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Yawning our way through EFIS.

Normally, about three days into non-stop AirVenture coverage at Oshkosh, I have a world-class case of the thousand-yard stare. If I'm lucky, the vague rivulets of spittle in the corners of my mouth don't run onto my shirt. This year, there was more new stuff, more airplanes, more vendors and more self-important media pukes running around with notebooks, cameras and recorders than I can ever remember. As Martha Stewart used to say before she taught the girls in C-block to make festive place settings out of prison shivs, it's a good thing.

Well, maybe it's not all good. I hit the wall between Aspen's and Bendix/King's booth. After looking at both of their new EFIS offerings, I was suddenly seized by the realization that what we have here is a failure of imagination in designing displays. Five years into glass cockpits as standard fare in new airplanes, we're still looking at displays that mimic the look of steam gauges. If I never see another electronic Al projected on a blue and brown background, I won't feel deprived. Garmin's G1000, Avidyne's Entegra and the new stuff from Bendix/King and Aspen (see page 14 of this issue) are solid, competent and well-designed products. And their displays are just boring as hell. I submit that it's time to rethink the basic EFIS idea and use the technology to its fullest advantage.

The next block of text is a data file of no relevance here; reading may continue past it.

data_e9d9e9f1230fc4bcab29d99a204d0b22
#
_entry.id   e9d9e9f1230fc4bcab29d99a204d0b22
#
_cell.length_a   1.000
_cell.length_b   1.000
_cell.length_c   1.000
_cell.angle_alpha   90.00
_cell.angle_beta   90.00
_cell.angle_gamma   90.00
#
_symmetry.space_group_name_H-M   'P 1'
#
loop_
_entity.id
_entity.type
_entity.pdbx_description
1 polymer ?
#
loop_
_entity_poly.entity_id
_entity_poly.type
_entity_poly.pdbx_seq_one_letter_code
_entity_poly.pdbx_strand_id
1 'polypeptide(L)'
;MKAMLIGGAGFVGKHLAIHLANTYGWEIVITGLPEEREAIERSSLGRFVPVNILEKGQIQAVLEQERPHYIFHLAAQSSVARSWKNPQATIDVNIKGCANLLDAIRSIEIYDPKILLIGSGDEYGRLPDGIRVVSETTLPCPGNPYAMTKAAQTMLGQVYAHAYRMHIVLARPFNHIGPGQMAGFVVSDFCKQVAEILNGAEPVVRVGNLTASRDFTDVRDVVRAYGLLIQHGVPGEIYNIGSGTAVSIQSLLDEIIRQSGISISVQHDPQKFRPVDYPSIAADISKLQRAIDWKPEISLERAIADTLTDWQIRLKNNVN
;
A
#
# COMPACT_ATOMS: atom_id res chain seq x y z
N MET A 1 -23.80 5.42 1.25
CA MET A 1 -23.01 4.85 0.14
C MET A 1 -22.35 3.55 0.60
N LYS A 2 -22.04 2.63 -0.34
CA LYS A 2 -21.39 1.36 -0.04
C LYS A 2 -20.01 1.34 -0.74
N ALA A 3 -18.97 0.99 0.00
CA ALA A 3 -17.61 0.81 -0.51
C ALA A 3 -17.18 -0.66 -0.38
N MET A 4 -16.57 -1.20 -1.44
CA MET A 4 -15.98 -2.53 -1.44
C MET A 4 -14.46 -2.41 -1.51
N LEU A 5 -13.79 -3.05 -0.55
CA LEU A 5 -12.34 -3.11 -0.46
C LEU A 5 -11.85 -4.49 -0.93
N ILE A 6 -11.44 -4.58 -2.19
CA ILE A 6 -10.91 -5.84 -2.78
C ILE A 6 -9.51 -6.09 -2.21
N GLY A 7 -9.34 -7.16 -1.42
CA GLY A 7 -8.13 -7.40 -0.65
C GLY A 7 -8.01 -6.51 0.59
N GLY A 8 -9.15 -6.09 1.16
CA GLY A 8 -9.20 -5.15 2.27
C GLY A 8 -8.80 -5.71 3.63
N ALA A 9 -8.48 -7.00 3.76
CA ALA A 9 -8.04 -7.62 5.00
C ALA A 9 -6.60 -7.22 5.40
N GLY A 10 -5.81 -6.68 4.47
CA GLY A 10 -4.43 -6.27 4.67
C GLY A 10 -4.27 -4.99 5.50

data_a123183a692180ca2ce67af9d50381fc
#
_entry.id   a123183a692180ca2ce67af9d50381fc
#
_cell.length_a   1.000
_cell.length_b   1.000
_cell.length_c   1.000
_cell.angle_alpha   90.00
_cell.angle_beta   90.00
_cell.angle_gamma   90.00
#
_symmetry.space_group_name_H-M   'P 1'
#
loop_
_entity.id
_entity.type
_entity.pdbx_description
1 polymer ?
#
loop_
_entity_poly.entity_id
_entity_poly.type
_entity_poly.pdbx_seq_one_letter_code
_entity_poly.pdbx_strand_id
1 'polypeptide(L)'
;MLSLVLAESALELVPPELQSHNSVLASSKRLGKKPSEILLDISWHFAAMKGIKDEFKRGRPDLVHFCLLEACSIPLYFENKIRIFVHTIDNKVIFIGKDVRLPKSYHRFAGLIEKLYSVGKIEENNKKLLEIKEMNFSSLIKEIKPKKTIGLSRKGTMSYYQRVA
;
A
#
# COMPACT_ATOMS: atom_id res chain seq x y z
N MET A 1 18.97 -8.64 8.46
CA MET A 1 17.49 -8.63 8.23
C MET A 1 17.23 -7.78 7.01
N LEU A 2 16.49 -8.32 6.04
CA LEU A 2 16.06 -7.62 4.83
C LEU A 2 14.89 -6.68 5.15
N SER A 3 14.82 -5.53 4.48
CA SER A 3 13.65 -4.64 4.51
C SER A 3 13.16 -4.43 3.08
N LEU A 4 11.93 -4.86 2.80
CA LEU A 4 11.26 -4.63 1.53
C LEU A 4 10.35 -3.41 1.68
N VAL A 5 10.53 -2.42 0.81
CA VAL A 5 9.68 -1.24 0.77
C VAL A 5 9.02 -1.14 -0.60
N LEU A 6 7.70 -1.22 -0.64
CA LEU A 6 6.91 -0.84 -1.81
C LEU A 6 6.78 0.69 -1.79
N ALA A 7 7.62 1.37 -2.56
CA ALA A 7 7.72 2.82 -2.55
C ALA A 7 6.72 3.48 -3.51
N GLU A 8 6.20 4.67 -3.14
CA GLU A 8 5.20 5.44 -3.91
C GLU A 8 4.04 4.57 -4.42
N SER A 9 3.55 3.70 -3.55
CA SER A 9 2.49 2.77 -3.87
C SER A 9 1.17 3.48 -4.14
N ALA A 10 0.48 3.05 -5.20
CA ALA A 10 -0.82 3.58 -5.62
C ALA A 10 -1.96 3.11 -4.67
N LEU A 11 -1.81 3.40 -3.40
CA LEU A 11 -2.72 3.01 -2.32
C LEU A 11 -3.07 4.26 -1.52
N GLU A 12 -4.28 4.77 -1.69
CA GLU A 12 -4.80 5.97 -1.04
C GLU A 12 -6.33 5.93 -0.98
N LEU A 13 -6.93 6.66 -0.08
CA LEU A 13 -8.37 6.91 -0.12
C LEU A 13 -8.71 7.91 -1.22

But then Chelton has already done that. A walk through their booth was a cool breeze on a stifling day. Chelton's military-inspired FlightLogic display with vector lines, HITS boxes and 3-D traffic and terrain is so utterly superior to everything else that I can't for the life of me understand why no one else has picked it up as we graduate to second-gen boxes. Probably it's due to industrial inertia. If a 95 percent solution sells, why go the extra effort for that last 5 percent? Further, not enough would-be buyers have compared displays. Like sheep, they're just thrilled to have any glass at all. It's too bad, really. Life behind an EFIS could be so much more interesting than it is now.

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Title Annotation:FIRST WORD; Electronic Flight Instrument System
Author:Bertorelli, Paul
Publication:The Aviation Consumer
Article Type:Editorial
Geographic Code:1USA
Date:Sep 1, 2007
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